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Explore Three Capes this August


Tasmania's award-winning Three Capes Track has been a runaway hit with walkers, with more than 28,000 local, national and international visitors completing it since it opened in December 2015.More

Flags fly at Mount Nelson once again


Tasmania's first signal station has been restored more than 200 years since it began operation on Mount Nelson.

Southwest ecological burns important for orange-bellied parrot conservation


Planned ecological burns in Southwest National Park will help regenerate important habitat areas for the critically endangered orange-bellied parrot.More

New look advisory council begins work


Respected transport economist and environmental management lecturer Bob Cotgrove is the new chair of the National Parks and Wildlife Advisory Council (NPWAC).

Mr Cotgrove, already a member of the council, has taken over from retiring chair Dr Rowena Bell.

"I'm determined to do a good job as chair and look forward to working closely with everyone at the Parks and Wildlife Service (PWS)," Mr Cotgrove said.

The advisory council is the peak state-wide community advisory body for matters relevant to the functions of Tasmania's national parks and reserves, providing strategic advice to the Minister.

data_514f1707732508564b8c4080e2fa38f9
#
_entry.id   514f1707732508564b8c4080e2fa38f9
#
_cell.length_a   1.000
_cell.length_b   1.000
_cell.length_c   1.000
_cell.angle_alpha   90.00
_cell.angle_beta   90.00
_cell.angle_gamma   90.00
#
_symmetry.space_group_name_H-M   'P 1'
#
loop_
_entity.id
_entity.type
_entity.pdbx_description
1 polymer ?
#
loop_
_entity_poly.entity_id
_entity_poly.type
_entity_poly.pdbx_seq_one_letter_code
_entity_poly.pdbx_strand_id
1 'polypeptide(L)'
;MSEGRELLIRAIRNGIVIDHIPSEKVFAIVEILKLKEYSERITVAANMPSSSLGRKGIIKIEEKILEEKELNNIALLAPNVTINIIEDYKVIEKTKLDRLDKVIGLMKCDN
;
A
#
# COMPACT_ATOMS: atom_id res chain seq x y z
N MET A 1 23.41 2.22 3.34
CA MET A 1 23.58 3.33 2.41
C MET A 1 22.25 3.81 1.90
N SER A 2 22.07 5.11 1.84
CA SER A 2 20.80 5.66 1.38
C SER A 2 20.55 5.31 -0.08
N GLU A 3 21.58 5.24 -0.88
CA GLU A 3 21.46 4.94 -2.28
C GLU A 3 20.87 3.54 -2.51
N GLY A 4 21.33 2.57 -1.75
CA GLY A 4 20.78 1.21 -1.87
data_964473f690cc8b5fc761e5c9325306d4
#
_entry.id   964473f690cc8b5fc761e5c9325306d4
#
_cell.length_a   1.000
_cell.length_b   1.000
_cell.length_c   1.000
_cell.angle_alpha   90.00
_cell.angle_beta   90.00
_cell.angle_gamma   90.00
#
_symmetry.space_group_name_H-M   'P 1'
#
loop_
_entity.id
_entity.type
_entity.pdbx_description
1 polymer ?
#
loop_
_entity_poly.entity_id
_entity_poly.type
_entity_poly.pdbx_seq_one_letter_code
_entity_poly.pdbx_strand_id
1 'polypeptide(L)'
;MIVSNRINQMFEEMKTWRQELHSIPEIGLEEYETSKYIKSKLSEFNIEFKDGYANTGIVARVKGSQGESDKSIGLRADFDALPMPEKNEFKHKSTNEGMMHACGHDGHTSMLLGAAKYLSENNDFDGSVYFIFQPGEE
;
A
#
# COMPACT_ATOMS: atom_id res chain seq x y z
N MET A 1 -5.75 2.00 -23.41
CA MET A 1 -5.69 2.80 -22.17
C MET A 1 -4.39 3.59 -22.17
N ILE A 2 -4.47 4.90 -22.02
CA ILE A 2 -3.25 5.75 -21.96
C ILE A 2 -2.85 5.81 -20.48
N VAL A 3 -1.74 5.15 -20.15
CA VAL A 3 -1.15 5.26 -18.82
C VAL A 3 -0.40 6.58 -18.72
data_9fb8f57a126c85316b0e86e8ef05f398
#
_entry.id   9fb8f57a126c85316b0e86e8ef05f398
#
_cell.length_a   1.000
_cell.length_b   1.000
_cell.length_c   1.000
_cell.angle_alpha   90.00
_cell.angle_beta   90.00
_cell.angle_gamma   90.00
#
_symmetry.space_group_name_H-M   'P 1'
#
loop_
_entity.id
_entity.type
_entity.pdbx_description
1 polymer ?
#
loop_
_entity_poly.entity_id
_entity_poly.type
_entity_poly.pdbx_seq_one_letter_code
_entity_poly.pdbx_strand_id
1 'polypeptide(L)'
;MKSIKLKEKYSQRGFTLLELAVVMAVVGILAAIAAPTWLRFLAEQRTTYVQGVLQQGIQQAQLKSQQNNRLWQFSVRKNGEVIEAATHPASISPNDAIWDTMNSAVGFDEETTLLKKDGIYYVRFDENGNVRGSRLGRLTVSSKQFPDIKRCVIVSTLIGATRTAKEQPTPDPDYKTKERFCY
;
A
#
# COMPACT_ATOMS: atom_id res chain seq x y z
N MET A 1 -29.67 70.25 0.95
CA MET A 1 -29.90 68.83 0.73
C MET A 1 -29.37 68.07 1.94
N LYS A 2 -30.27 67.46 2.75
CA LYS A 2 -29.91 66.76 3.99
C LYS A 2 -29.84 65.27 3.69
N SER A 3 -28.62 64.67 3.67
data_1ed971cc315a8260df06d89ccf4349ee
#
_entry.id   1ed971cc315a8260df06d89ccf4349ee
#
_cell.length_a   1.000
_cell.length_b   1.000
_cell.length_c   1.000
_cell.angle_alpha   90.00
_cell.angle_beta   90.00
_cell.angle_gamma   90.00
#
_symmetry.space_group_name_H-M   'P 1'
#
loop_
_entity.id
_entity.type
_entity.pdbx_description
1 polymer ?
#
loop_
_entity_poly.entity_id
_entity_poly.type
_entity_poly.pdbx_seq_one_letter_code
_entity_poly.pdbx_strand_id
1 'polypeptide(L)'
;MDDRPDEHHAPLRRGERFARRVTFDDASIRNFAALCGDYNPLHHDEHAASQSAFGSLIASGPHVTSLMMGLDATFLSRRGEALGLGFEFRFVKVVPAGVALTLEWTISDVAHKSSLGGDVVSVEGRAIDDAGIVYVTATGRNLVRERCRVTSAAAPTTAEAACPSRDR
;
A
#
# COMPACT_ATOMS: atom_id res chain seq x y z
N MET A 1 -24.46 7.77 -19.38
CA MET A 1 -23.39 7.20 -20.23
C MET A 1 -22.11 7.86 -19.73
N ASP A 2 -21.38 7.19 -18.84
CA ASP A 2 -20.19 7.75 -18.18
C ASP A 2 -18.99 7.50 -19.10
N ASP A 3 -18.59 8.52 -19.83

"The members provide an independent view of Tasmania's parks and reserves - which account for 40 percent of the State. As a result I highly value the advice they provide," said Ms Wriedt.

The council also has two new members in Simon Stubbs from Coles Bay and John Watts from Georgetown.

Simon is well known as the operator of Freycinet Adventures eco-tourism business while John is an active and long-serving volunteer on a range of PWS projects.

"Bob's wide-ranging experience will continue Rowena's strong leadership and Simon and John will add new perspectives in crucial areas," said Ms Wriedt.

The full membership of the council is: Bob Cotgrove (chair), Michael Lockwood, Kay Bailey, Wendy Horniblow, Andrea Henderson, Ross Britton, Simon Stubbs and John Watts.